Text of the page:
Yes. Or at least according to a couple of blog posts in the SEO blogosphere.
Back in December Search Engine Land’s Danny Sullivan asked what “social signals” Google and Bing count in their algorithms. Previously, the answer would have been none, as far as Twitter is concerned, because like most social media (including blog comments, forum posts and social networks) any links posted on Twitter carry a ‘nofollow’ tag, instructing search engines to ignore it.
But now that Twitter has signed deals with the big search engines, they now get the “firehose” of data from Twitter direct – without nofollow attributes. Bing tell Sullivan:
“We take into consideration how often a link has been tweeted or retweeted, as well as the authority of the Twitter users that shared the link.
Google tells him:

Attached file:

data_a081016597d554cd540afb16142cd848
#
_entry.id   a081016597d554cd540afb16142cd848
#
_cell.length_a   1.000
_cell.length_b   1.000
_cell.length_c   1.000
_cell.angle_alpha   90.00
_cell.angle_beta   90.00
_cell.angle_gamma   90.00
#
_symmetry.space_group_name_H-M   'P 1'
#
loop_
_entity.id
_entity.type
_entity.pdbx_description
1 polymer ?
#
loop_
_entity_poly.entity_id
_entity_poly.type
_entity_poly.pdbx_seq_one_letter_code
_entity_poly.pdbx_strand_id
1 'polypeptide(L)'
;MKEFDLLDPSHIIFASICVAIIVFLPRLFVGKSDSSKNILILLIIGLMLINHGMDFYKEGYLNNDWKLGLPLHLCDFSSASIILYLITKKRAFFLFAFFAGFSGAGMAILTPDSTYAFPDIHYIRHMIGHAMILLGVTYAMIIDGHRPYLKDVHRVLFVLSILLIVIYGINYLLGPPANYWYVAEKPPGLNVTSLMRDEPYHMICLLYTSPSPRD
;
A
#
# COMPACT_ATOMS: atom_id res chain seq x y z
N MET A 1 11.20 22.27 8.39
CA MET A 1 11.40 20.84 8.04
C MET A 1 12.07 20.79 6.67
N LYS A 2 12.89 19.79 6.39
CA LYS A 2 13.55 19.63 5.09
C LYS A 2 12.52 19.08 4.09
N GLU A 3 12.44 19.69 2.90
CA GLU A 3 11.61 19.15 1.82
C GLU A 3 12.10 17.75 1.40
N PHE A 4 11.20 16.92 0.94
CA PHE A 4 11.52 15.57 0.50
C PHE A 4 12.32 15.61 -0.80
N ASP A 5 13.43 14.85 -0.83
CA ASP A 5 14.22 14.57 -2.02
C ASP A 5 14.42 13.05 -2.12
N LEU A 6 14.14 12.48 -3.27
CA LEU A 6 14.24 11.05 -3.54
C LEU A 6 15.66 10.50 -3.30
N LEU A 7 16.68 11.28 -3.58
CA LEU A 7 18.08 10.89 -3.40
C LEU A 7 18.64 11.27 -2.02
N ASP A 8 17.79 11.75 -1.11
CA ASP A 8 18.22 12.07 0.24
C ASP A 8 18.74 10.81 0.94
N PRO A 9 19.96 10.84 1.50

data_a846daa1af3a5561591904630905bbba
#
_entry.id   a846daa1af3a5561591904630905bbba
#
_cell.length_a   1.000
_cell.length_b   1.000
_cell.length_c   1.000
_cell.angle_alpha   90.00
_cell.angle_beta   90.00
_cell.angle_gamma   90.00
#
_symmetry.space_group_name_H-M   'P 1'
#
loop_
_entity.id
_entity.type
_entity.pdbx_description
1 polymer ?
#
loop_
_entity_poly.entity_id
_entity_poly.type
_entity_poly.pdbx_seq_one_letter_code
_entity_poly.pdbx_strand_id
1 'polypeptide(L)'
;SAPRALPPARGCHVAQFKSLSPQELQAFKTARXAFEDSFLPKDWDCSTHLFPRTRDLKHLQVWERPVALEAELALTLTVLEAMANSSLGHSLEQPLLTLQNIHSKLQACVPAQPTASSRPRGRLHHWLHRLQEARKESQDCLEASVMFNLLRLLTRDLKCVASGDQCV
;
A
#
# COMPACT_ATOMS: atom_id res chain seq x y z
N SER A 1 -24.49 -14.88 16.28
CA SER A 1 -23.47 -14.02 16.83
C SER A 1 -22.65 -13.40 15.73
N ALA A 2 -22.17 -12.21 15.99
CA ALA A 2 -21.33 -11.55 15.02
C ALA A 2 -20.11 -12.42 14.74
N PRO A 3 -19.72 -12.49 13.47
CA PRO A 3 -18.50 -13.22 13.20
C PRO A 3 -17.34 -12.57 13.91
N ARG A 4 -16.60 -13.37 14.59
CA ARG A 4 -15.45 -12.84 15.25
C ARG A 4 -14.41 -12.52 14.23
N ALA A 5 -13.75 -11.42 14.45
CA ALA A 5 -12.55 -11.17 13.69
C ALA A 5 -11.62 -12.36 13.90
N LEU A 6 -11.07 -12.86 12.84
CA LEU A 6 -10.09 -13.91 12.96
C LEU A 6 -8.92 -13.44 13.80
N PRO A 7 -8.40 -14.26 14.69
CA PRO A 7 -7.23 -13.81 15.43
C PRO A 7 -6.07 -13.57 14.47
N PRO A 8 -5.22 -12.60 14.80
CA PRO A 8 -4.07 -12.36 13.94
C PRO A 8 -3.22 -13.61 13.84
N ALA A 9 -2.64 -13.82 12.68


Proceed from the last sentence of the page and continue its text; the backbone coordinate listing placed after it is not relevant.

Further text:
“We use the data only in limited situations, not for all of general websearch.”
The post contains more information about how both search engines use the “social authority” of a user (followers, followed, etc.) to further rank links.
A case study
Yesterday, the issue gained a fascinating case study from SEOmoz (image at top), when one of their articles suddenly appeared on the first page of Google search engine results for the term “Beginner’s Guide” following a tweet from Smashing Magazine and hundreds of retweets. Continue reading